forest affiliated species was associated positively with these metrics. There was little
evidence that plant species with bird or wind dispersed seed or that had seed able to
persist through disturbance in the soil or in woody capsules were any less associated
with LC metrics than species sensitive to disturbance with shorter dispersal capacity.
It is therefore possible that such species were responding indirectly to LC through
inter species competition, or because they were dependent on animal species sensitive
to LC for their pollination or dispersal. LC effects on site micro-climate, soil and
browsing pressure, which all vary with distance from edges of mature forest could
also be influencing the distribution of species in ways that are associated with the
distance from and proportion of mature forest in the landscape. Auto-correlation between LC metrics and site history are other factors that may be contributing to the
observed responses of all plant species to LC metrics.
There was only equivocal support for the hypothesis that floristic responses within
regrowth forests are more strongly associated with the LC of the patch at the time that
they were last disturbed rather than current LC. Interpretation of the response of
vegetation to both the spatial and temporal scale of LC was hampered by the strong
autocorrelation in LC scores between scales, and by the sampling methods chosen.
The balance of evidence suggests that the LC in the years following disturbance and
prior to canopy closure strongly influence the trajectory rate of succession, however
colonization and extinction within sites may occur infrequently at any time so that
later successional stages are still likely to be influenced by LC at all times.
An interactive effect between proximity to mature forest and fire frequency was
observed within secondary regrowth forests, such that patches burnt twice or more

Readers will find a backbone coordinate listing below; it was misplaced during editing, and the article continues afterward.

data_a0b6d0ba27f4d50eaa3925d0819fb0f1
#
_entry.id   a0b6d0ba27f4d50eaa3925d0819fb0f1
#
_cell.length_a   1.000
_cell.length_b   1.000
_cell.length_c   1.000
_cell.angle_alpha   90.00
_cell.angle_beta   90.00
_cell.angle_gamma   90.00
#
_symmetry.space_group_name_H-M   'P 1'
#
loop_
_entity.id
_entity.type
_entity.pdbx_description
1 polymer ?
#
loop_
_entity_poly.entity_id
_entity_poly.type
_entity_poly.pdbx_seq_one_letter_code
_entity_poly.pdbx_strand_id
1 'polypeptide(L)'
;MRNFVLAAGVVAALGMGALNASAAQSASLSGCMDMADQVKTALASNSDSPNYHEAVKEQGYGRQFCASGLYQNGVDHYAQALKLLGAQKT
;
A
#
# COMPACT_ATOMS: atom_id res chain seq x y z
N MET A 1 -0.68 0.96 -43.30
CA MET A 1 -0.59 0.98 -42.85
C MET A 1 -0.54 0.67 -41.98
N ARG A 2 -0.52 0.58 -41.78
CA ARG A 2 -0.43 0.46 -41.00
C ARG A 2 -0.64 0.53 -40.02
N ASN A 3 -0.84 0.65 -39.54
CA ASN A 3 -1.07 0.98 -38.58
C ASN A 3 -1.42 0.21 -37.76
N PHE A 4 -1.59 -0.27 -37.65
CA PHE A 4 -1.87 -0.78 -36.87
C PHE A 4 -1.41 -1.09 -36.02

since 1898 exhibited greater assemblage differences with distance from the boundary
compared with forest burnt only once. This was evidence that the response to LC is
partly dependent on disturbance regimes at the site and that succession towards
mature forest occurs more slowly in frequently disturbed patches. There was also a
poor representation of the dominant rainforest trees and epiphytic ferns in regrowth
forest that has colonized abandoned pastures (old fields), irrespective of the LC.
Barriers to the colonization by rainforest tree species within old field regrowth may
include the maintenance of more open canopy structure for longer periods than typical
in uncleared regrowth forest disturbed by single fire events.
An examination of all results in conjunction with those of other empirical studies
suggest that successional trajectories in the species composition of wet eucalypt
forests may be altered by changes in landscape configurations in response to
silvicultural practices and changes in climate and associated fire regimes. Given the
association between LC and succession in forest patches, the observed reductions in
mean LCI scores across the study region may signal that recovery from the effects of
wildfire, extreme climate events, and harvesting may be slower at the site level. If so,
then current LC patterns reflect a reduction in resilience at the landscape scale.
Predicted changes in climate and associated fire regimes may make local extinctions more likely in areas of low LCI score. In the context of landscape planning, although
dispersal and pollination distances for most vascular plants is best measured in tens of
metres rather than kilometres, landscape planning at 500 m to one kilometre may be
sufficient to avoid local extinctions at finer scales and thereby prevent range
contractions. Silvicultural methods and land management practices that may avert
future losses in landscape resilience are discussed.

Item Type: Thesis - PhD
Authors/Creators:Balmer, J
Keywords: landscape context, wet eucalypt forest, mature forest influence, eucalyptus regnans wet forest, southern Tasmania
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Copyright 2016 the author